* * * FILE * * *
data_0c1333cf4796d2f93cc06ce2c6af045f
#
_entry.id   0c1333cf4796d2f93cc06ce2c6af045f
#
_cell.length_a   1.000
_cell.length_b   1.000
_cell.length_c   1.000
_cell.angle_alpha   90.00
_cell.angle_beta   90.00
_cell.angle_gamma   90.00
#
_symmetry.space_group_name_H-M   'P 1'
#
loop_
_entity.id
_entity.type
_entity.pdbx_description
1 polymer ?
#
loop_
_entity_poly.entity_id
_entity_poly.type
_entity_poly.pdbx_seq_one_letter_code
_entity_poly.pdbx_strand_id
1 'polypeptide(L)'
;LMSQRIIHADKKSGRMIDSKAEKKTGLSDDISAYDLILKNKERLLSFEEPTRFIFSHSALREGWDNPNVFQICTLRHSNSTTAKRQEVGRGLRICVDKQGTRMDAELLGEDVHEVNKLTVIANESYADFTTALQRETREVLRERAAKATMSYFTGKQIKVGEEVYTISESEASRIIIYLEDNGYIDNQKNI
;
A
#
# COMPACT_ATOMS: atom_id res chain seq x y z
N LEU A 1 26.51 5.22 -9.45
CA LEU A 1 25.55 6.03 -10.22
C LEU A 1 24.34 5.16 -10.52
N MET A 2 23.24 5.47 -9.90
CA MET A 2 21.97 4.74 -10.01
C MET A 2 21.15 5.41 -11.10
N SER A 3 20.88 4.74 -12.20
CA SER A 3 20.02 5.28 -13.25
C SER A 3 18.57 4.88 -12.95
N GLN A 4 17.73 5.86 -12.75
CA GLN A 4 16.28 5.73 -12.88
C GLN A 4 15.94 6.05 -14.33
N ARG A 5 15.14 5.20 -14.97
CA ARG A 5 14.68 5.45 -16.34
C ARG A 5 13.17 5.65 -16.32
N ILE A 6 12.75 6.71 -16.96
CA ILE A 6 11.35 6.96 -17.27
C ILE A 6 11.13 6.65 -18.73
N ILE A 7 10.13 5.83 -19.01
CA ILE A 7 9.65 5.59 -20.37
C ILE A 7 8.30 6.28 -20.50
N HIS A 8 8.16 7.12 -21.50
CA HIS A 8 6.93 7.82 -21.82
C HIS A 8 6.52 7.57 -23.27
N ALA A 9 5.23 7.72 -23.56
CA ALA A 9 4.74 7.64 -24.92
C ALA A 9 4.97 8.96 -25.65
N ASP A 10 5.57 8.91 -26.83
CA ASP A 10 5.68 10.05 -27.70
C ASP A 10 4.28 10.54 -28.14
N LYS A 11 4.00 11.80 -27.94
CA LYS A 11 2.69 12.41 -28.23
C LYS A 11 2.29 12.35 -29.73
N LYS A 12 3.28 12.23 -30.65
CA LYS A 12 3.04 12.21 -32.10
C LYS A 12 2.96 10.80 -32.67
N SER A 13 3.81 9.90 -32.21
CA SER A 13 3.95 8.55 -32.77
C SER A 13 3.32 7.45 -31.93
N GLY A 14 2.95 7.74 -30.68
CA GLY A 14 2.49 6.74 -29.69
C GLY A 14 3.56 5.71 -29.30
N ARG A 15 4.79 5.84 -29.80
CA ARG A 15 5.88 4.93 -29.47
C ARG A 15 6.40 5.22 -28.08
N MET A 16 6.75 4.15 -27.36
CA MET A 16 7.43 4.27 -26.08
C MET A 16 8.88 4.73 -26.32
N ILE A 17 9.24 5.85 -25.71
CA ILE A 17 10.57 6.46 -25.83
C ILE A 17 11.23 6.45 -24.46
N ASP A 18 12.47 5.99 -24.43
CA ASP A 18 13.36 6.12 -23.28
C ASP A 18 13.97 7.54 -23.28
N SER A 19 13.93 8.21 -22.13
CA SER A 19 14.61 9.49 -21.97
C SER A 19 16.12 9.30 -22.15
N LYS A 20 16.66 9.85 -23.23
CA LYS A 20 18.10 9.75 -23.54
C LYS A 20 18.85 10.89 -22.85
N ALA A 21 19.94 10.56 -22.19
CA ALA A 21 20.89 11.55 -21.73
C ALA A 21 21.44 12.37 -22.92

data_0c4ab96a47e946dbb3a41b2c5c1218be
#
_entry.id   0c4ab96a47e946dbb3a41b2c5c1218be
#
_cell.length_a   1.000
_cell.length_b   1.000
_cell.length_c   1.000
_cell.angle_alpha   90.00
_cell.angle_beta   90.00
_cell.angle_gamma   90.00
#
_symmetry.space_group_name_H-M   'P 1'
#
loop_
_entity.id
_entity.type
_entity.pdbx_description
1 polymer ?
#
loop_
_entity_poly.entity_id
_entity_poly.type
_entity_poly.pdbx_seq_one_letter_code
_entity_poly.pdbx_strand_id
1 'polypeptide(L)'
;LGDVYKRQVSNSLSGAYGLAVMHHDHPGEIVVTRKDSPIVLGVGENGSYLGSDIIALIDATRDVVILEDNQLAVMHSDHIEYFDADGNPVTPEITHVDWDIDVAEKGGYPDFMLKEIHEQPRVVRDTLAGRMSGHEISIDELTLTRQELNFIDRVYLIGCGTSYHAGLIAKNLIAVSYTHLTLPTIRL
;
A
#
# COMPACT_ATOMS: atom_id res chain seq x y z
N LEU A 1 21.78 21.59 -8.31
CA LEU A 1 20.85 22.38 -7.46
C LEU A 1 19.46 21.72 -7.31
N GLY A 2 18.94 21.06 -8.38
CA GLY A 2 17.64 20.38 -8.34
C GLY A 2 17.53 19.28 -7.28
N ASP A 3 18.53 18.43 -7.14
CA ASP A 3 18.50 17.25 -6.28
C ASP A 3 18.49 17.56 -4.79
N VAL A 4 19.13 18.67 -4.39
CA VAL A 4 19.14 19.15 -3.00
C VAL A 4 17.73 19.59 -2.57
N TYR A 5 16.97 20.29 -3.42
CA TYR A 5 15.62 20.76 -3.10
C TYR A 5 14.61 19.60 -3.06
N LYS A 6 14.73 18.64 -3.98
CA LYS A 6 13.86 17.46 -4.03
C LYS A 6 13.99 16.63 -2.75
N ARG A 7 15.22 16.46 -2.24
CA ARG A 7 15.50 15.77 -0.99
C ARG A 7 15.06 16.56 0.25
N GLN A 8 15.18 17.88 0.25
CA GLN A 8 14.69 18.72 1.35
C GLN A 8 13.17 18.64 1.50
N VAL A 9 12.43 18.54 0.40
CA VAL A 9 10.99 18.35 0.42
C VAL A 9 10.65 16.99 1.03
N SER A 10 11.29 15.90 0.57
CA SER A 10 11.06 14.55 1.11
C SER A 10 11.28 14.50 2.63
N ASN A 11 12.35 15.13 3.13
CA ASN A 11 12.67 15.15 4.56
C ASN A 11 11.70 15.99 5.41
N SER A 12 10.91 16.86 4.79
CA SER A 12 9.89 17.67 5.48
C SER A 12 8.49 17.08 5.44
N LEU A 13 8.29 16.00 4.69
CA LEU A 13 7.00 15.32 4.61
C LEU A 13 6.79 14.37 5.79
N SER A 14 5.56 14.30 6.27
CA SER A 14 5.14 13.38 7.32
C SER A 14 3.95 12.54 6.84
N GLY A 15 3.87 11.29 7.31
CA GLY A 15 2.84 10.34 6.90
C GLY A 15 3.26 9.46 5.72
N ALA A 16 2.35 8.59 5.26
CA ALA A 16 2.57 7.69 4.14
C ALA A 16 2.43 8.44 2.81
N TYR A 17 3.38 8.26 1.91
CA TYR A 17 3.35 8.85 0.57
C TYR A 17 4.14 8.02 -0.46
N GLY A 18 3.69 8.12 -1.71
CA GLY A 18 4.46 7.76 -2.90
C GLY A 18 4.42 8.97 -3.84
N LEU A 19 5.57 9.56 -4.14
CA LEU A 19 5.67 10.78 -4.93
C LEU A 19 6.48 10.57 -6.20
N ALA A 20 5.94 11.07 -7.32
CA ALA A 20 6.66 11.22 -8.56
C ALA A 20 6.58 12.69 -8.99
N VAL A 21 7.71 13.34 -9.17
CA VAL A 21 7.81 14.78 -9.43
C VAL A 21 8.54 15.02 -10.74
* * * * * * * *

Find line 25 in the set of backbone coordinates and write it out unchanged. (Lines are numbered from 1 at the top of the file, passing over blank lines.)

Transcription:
1 'polypeptide(L)'